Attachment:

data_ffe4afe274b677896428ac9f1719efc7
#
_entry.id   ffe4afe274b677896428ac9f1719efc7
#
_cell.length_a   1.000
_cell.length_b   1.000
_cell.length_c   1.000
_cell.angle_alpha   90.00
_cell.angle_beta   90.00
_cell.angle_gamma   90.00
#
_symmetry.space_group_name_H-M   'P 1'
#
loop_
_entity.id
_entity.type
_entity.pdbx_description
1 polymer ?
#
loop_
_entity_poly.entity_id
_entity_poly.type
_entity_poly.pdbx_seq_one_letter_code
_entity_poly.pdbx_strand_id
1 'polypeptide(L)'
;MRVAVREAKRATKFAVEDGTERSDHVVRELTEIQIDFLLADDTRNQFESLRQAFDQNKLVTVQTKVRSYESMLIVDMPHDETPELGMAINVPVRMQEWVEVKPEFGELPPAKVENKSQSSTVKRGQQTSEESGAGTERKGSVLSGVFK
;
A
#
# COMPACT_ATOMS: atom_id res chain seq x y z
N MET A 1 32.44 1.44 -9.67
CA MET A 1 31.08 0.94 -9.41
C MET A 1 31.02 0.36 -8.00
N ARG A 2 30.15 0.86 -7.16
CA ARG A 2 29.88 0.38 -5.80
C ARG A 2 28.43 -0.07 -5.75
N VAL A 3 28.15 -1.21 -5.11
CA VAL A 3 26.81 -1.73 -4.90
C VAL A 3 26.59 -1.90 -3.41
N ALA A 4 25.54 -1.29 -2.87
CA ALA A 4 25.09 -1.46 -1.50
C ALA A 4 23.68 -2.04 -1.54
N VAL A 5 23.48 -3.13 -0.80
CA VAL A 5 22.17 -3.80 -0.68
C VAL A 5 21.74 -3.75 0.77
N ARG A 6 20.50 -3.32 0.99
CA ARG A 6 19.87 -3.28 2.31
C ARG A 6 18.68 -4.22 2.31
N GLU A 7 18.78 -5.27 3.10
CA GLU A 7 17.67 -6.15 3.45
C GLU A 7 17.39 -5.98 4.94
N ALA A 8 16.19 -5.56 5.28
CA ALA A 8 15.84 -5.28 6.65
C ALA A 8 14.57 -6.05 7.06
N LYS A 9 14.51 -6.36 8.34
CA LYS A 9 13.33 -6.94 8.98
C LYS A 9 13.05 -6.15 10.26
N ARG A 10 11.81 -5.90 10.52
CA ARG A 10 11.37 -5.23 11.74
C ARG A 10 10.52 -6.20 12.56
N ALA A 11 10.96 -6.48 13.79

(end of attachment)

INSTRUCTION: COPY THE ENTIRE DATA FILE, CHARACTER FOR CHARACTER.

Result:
data_ffe4afe274b677896428ac9f1719efc7
#
_entry.id   ffe4afe274b677896428ac9f1719efc7
#
_cell.length_a   1.000
_cell.length_b   1.000
_cell.length_c   1.000
_cell.angle_alpha   90.00
_cell.angle_beta   90.00
_cell.angle_gamma   90.00
#
_symmetry.space_group_name_H-M   'P 1'
#
loop_
_entity.id
_entity.type
_entity.pdbx_description
1 polymer ?
#
loop_
_entity_poly.entity_id
_entity_poly.type
_entity_poly.pdbx_seq_one_letter_code
_entity_poly.pdbx_strand_id
1 'polypeptide(L)'
;MRVAVREAKRATKFAVEDGTERSDHVVRELTEIQIDFLLADDTRNQFESLRQAFDQNKLVTVQTKVRSYESMLIVDMPHDETPELGMAINVPVRMQEWVEVKPEFGELPPAKVENKSQSSTVKRGQQTSEESGAGTERKGSVLSGVFK
;
A
#
# COMPACT_ATOMS: atom_id res chain seq x y z
N MET A 1 32.44 1.44 -9.67
CA MET A 1 31.08 0.94 -9.41
C MET A 1 31.02 0.36 -8.00
N ARG A 2 30.15 0.86 -7.16
CA ARG A 2 29.88 0.38 -5.80
C ARG A 2 28.43 -0.07 -5.75
N VAL A 3 28.15 -1.21 -5.11
CA VAL A 3 26.81 -1.73 -4.90
C VAL A 3 26.59 -1.90 -3.41
N ALA A 4 25.54 -1.29 -2.87
CA ALA A 4 25.09 -1.46 -1.50
C ALA A 4 23.68 -2.04 -1.54
N VAL A 5 23.48 -3.13 -0.80
CA VAL A 5 22.17 -3.80 -0.68
C VAL A 5 21.74 -3.75 0.77
N ARG A 6 20.50 -3.32 0.99
CA ARG A 6 19.87 -3.28 2.31
C ARG A 6 18.68 -4.22 2.31
N GLU A 7 18.78 -5.27 3.10
CA GLU A 7 17.67 -6.15 3.45
C GLU A 7 17.39 -5.98 4.94
N ALA A 8 16.19 -5.56 5.28
CA ALA A 8 15.84 -5.28 6.65
C ALA A 8 14.57 -6.05 7.06
N LYS A 9 14.51 -6.36 8.34
CA LYS A 9 13.33 -6.94 8.98
C LYS A 9 13.05 -6.15 10.26
N ARG A 10 11.81 -5.90 10.52
CA ARG A 10 11.37 -5.23 11.74
C ARG A 10 10.52 -6.20 12.56
N ALA A 11 10.96 -6.48 13.79